Dealing with the past often sparks controversy, from the removal of statues such as Cecil Rhodes in Oxford and Robert E. Lee in Virginia to the calls for state reparations for historic crimes, such as the slave trade.
It is nothing less than embarrassing that in modern-day Australia, almost all senior roles in government or business are held by middle-aged white men.
One way of viewing this is they have grown up and prospered at a time when Australia was ethnically homogeneous – they grew to trust and work collaboratively with those “just like us”. Rather like fish swimming in water, it is hard to notice that which is ubiquitous.
A less sympathetic view is they have never had to compete in a wider pool, and continue to behave rationally to restrict competition in order to maintain their privilege. Many mediocre, white men have been excused from competing as a result.
Diversity in leadership matters
Gross disparities in the complexion of those at the top matter for two reasons. One is the manifest unfairness in opportunities for ethnic minorities in education, employment, health care and housing.
The other reason is the creation of a reputational stain on those organisations that are slow to reform. Second-generation migrants may begin to question the “fair-go” mantra because they sense they are being overlooked, their patience stretched by standing politely behind those they can comfortably outperform.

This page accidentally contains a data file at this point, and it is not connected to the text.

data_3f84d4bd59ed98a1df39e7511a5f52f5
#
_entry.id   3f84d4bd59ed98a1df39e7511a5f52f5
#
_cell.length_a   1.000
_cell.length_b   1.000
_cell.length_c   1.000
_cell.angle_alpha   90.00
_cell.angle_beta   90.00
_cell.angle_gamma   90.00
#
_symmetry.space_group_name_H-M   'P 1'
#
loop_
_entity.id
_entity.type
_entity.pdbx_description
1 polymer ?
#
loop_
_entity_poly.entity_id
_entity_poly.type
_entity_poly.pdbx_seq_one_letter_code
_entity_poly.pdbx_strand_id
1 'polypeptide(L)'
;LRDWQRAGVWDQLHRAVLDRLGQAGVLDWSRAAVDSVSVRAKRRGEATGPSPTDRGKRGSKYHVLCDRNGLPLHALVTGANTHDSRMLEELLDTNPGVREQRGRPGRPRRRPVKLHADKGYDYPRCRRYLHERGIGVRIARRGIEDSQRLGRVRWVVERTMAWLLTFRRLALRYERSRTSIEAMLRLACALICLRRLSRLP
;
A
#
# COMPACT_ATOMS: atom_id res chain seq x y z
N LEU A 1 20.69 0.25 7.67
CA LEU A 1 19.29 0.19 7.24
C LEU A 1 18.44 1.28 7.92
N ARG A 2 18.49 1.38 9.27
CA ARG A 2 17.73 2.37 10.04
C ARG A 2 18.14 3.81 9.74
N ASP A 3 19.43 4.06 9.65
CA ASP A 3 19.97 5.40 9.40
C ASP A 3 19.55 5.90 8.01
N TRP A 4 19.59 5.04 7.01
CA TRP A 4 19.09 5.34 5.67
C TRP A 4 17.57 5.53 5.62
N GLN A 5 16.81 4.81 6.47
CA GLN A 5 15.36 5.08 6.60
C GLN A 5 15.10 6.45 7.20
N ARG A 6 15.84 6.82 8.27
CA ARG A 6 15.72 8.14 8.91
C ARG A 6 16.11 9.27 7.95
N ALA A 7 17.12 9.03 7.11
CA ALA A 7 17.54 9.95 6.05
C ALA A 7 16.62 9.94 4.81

The picture is stark in Australia’s politics. As Juliet Pietsch, political science professor at Griffith University, notes in our report, only nine of 227 (or 4%) of federal MPs have non-European heritage.
Under-representation extends to senior leadership levels. Not a single Australian federal minister is from an Asian-Australian background. The only bright spot to this lack of Asian-Australians in senior roles is Penny Wong, the shadow foreign minister.
As UWA political science professor Ben Reilly writes, Australia lags well behind comparable countries, such as Canada and the UK, on this measure.
In the UK, four Asians have senior Cabinet roles and a tenth of the lower house is made up of ethnic minorities, while in Canada, over 15% of MPs and six out of 37 Cabinet members are minorities.
How should governments address these issues? The conventional view has erred toward caution, noting the majority white electorate is easily antagonised by policies and gestures that appear to favour ethnic minorities in areas such as education, jobs and housing.
This outlook has dominated Australian politics and underscores the recent warning from Sam Roggeveen of the Lowy Institute about the potential for immigration to polarise Australian public opinion and poison the country’s politics.
But on the other side, Australia’s reputation for fairness will be eroded in the eyes of its future generations. Young, educated, liberal, urban, white Australians may also object to discriminatory practices going unchecked and call for tougher actions by government.
The true extent of Australia’s “fair-go” mantra will not depend so much on the transmission of older values and symbols to newer, more diverse Australians.
Rather, it depends fundamentally on their experiences in education and employment being free of white privilege. This will determine whether they truly believe there is a level playing field.